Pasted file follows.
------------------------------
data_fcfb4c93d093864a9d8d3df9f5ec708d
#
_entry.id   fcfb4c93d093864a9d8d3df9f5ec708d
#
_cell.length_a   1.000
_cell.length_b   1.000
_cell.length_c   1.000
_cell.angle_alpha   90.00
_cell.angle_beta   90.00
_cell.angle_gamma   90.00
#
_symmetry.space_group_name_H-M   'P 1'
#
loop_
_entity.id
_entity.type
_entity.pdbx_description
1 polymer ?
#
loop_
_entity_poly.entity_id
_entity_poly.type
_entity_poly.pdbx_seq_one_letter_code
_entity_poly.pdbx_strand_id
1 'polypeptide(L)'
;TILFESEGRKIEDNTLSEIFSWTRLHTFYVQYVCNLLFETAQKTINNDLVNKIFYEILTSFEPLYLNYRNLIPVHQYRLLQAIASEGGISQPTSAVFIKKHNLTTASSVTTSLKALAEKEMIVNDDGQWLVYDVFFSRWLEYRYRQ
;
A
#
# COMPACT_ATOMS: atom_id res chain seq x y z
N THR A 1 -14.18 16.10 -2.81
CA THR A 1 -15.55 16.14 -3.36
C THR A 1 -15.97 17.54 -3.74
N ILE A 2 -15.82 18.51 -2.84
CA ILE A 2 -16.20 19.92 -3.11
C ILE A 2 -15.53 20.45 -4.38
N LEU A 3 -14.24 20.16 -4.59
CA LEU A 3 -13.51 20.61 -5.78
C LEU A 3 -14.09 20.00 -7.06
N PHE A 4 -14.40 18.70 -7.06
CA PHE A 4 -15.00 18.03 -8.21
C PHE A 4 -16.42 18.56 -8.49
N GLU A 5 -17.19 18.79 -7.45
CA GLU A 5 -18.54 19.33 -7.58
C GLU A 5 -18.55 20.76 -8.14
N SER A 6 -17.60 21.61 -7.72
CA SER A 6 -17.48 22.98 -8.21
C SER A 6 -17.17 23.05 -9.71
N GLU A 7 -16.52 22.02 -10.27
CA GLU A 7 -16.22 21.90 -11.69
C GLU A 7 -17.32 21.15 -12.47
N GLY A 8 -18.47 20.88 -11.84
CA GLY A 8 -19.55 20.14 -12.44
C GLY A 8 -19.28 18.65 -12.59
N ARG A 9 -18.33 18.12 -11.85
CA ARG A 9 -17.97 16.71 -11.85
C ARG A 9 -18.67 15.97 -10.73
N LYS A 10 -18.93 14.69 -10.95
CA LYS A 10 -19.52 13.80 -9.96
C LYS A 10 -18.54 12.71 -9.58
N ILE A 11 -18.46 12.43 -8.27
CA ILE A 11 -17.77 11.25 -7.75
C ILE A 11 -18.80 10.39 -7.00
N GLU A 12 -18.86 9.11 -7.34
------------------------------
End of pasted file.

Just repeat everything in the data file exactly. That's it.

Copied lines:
data_fcfb4c93d093864a9d8d3df9f5ec708d
#
_entry.id   fcfb4c93d093864a9d8d3df9f5ec708d
#
_cell.length_a   1.000
_cell.length_b   1.000
_cell.length_c   1.000
_cell.angle_alpha   90.00
_cell.angle_beta   90.00
_cell.angle_gamma   90.00
#
_symmetry.space_group_name_H-M   'P 1'
#
loop_
_entity.id
_entity.type
_entity.pdbx_description
1 polymer ?
#
loop_
_entity_poly.entity_id
_entity_poly.type
_entity_poly.pdbx_seq_one_letter_code
_entity_poly.pdbx_strand_id
1 'polypeptide(L)'
;TILFESEGRKIEDNTLSEIFSWTRLHTFYVQYVCNLLFETAQKTINNDLVNKIFYEILTSFEPLYLNYRNLIPVHQYRLLQAIASEGGISQPTSAVFIKKHNLTTASSVTTSLKALAEKEMIVNDDGQWLVYDVFFSRWLEYRYRQ
;
A
#
# COMPACT_ATOMS: atom_id res chain seq x y z
N THR A 1 -14.18 16.10 -2.81
CA THR A 1 -15.55 16.14 -3.36
C THR A 1 -15.97 17.54 -3.74
N ILE A 2 -15.82 18.51 -2.84
CA ILE A 2 -16.20 19.92 -3.11
C ILE A 2 -15.53 20.45 -4.38
N LEU A 3 -14.24 20.16 -4.59
CA LEU A 3 -13.51 20.61 -5.78
C LEU A 3 -14.09 20.00 -7.06
N PHE A 4 -14.40 18.70 -7.06
CA PHE A 4 -15.00 18.03 -8.21
C PHE A 4 -16.42 18.56 -8.49
N GLU A 5 -17.19 18.79 -7.45
CA GLU A 5 -18.54 19.33 -7.58
C GLU A 5 -18.55 20.76 -8.14
N SER A 6 -17.60 21.61 -7.72
CA SER A 6 -17.48 22.98 -8.21
C SER A 6 -17.17 23.05 -9.71
N GLU A 7 -16.52 22.02 -10.27
CA GLU A 7 -16.22 21.90 -11.69
C GLU A 7 -17.32 21.15 -12.47
N GLY A 8 -18.47 20.88 -11.84
CA GLY A 8 -19.55 20.14 -12.44
C GLY A 8 -19.28 18.65 -12.59
N ARG A 9 -18.33 18.12 -11.85
CA ARG A 9 -17.97 16.71 -11.85
C ARG A 9 -18.67 15.97 -10.73
N LYS A 10 -18.93 14.69 -10.95
CA LYS A 10 -19.52 13.80 -9.96
C LYS A 10 -18.54 12.71 -9.58
N ILE A 11 -18.46 12.43 -8.27
CA ILE A 11 -17.77 11.25 -7.75
C ILE A 11 -18.80 10.39 -7.00
N GLU A 12 -18.86 9.11 -7.34